How Black Women Feel At The Two-Year Mark Since Sandra Bland's Death

Sandra Bland, a 28-year-old Black woman, died in a Texas jail cell after a routine traffic stop on July 13, 2015. Two years later, people are still protesting, urging Americans to continue to #SayHerName.
Bland was arrested for not using a turn signal. The arresting officer called Bland "combative and uncooperative" in the arrest warrant, but was later indicted for perjury. He was fired from his job, but the charges against him were dropped. The 28-year-old was found dead in her jail cell three days after the arrest. Officials said she had hanged herself, but her family rejected the claim that she killed herself.
Her family settled a federal wrongful-death lawsuit for $1.9 million last year, and was promised changes would be made to jail procedures in Waller County, TX, where she died.
Two years after Bland's death, dozens of people marched to the Texas capitol on Thursday, and New Yorkers held a rally in her honor in Brooklyn on Thursday night. Despite the rain, the Brooklyn crowd chanted, sang, and spoke about the continued need to stand up against police brutality.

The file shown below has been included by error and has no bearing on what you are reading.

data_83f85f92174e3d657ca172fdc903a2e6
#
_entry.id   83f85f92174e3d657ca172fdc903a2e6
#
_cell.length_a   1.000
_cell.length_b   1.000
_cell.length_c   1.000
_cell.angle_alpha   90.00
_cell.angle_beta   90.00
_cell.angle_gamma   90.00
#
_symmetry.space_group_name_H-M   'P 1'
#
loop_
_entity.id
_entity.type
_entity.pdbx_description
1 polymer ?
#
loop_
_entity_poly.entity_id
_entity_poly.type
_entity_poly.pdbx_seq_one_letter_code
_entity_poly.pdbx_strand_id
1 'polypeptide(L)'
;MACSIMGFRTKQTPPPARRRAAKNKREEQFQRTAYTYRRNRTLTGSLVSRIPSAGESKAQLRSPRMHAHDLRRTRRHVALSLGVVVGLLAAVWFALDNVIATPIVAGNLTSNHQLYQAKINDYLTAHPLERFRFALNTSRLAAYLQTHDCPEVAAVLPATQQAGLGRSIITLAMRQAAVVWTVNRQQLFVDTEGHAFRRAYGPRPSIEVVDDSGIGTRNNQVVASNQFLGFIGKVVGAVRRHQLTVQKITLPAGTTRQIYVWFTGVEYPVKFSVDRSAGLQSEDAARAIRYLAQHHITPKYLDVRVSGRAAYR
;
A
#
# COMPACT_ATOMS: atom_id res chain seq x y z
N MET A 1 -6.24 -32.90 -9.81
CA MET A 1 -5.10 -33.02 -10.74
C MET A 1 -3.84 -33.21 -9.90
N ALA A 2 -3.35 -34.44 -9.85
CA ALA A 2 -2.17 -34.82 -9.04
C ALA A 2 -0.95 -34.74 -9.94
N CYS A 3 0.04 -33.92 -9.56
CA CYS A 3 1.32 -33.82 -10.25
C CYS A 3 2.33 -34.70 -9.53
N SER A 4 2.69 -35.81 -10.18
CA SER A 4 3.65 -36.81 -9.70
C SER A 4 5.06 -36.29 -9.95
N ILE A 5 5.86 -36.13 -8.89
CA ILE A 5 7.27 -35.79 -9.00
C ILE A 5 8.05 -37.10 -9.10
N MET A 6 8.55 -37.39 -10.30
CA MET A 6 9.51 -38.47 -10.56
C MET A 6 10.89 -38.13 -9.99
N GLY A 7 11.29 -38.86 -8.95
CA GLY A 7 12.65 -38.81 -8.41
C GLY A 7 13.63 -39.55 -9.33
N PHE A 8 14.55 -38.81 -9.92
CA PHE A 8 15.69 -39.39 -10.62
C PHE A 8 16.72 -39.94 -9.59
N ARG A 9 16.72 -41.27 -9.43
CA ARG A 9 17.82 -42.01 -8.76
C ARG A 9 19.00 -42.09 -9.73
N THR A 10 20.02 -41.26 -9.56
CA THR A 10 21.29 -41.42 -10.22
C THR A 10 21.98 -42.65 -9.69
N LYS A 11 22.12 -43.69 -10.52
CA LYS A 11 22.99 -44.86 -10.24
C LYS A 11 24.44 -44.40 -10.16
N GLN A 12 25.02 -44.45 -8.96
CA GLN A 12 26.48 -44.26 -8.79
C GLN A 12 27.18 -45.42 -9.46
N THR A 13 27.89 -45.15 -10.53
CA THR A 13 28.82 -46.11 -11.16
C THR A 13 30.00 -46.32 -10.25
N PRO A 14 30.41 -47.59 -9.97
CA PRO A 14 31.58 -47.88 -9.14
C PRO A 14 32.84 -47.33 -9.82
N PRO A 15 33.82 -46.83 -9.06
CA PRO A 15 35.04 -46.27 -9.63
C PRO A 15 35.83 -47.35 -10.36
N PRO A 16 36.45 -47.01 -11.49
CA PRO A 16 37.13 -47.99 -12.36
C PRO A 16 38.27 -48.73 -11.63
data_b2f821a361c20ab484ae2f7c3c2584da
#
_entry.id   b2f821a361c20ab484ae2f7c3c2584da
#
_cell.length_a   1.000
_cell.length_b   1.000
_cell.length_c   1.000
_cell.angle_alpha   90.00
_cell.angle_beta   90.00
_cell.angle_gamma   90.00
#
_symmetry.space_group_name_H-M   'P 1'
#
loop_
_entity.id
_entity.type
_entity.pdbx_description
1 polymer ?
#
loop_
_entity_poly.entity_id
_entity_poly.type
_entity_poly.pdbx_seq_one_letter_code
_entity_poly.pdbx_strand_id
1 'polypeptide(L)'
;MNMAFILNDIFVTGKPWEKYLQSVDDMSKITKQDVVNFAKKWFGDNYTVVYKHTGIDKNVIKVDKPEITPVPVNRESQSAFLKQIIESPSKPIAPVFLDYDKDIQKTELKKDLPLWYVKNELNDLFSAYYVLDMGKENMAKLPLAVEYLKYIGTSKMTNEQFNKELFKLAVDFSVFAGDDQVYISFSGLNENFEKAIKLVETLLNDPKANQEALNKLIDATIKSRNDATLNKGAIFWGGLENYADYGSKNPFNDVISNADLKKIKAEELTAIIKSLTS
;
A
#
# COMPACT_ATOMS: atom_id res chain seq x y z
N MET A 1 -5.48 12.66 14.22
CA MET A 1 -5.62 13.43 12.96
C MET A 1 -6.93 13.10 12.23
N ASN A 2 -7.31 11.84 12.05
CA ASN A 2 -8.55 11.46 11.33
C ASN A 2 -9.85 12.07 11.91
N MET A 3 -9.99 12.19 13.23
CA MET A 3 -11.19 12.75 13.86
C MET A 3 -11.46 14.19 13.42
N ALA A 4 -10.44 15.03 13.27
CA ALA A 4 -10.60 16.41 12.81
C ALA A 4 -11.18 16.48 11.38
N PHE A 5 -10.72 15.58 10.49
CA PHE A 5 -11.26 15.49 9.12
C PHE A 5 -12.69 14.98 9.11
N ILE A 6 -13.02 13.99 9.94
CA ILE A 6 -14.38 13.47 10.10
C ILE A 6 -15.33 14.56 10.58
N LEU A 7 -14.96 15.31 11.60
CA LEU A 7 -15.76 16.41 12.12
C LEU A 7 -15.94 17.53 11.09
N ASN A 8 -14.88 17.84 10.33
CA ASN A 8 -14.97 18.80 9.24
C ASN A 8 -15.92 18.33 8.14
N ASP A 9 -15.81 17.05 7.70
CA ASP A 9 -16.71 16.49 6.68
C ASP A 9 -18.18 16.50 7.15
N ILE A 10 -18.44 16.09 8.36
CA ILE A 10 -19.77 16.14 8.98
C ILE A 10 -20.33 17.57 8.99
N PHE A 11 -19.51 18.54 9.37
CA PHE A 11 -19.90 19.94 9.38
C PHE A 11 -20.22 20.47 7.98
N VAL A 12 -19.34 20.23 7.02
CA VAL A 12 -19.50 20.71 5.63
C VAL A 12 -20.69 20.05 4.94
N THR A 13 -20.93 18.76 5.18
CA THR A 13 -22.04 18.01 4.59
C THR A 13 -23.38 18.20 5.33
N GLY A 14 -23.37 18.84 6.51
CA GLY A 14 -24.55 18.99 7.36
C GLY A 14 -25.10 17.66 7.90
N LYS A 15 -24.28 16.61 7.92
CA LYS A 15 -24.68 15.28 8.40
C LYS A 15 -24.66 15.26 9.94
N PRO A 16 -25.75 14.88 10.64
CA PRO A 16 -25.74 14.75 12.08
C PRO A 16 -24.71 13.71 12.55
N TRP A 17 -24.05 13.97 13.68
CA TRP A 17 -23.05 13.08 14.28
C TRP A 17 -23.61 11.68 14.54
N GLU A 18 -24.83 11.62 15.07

"I feel like everyone forgot," said Ruth, 27, at the demonstration. "So, even just walking past here right now made me feel like this needed to happen, because a lot of us just kind of forgot. We need to be reminded that this is still happening, and we still need to be active and proactive about what we're doing."
One of the speakers, Mia Anderson, reminded the Brooklyn crowd about the power of Black women — from Sandra Bland, to Harriet Tubman, to the women at the demonstration.
"Know that worth as a Black woman is always valid — is always important. We are the mothers of this movement," Anderson said.
Refinery29 spoke to eight Black women at the New York rally about how they felt at the two-year mark of Bland's death.
The interviews have been edited and condensed.

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